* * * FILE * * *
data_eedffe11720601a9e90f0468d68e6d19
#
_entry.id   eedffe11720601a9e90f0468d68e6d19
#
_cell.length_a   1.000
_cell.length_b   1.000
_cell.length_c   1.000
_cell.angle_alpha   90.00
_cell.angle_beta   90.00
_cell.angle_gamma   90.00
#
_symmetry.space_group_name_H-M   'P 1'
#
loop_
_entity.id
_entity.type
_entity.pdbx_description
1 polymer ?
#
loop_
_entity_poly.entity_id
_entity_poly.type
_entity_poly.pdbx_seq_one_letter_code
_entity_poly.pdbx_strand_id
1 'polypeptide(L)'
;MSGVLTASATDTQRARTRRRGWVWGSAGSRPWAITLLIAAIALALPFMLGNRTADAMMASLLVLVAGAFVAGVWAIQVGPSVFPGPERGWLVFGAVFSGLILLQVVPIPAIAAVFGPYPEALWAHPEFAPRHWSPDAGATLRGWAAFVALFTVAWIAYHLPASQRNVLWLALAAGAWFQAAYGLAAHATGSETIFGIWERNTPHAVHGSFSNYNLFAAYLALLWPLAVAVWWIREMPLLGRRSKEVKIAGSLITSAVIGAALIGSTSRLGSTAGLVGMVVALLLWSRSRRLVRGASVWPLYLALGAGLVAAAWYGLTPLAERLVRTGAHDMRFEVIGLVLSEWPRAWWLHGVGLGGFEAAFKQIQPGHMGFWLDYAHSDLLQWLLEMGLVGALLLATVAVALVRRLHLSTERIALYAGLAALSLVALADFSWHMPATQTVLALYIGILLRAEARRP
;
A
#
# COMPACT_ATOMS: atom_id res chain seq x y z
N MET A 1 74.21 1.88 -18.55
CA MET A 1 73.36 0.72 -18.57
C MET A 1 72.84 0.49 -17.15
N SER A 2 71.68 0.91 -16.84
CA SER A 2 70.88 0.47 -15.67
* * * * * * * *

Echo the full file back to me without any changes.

data_eedffe11720601a9e90f0468d68e6d19
#
_entry.id   eedffe11720601a9e90f0468d68e6d19
#
_cell.length_a   1.000
_cell.length_b   1.000
_cell.length_c   1.000
_cell.angle_alpha   90.00
_cell.angle_beta   90.00
_cell.angle_gamma   90.00
#
_symmetry.space_group_name_H-M   'P 1'
#
loop_
_entity.id
_entity.type
_entity.pdbx_description
1 polymer ?
#
loop_
_entity_poly.entity_id
_entity_poly.type
_entity_poly.pdbx_seq_one_letter_code
_entity_poly.pdbx_strand_id
1 'polypeptide(L)'
;MSGVLTASATDTQRARTRRRGWVWGSAGSRPWAITLLIAAIALALPFMLGNRTADAMMASLLVLVAGAFVAGVWAIQVGPSVFPGPERGWLVFGAVFSGLILLQVVPIPAIAAVFGPYPEALWAHPEFAPRHWSPDAGATLRGWAAFVALFTVAWIAYHLPASQRNVLWLALAAGAWFQAAYGLAAHATGSETIFGIWERNTPHAVHGSFSNYNLFAAYLALLWPLAVAVWWIREMPLLGRRSKEVKIAGSLITSAVIGAALIGSTSRLGSTAGLVGMVVALLLWSRSRRLVRGASVWPLYLALGAGLVAAAWYGLTPLAERLVRTGAHDMRFEVIGLVLSEWPRAWWLHGVGLGGFEAAFKQIQPGHMGFWLDYAHSDLLQWLLEMGLVGALLLATVAVALVRRLHLSTERIALYAGLAALSLVALADFSWHMPATQTVLALYIGILLRAEARRP
;
A
#
# COMPACT_ATOMS: atom_id res chain seq x y z
N MET A 1 74.21 1.88 -18.55
CA MET A 1 73.36 0.72 -18.57
C MET A 1 72.84 0.49 -17.15
N SER A 2 71.68 0.91 -16.84
CA SER A 2 70.88 0.47 -15.67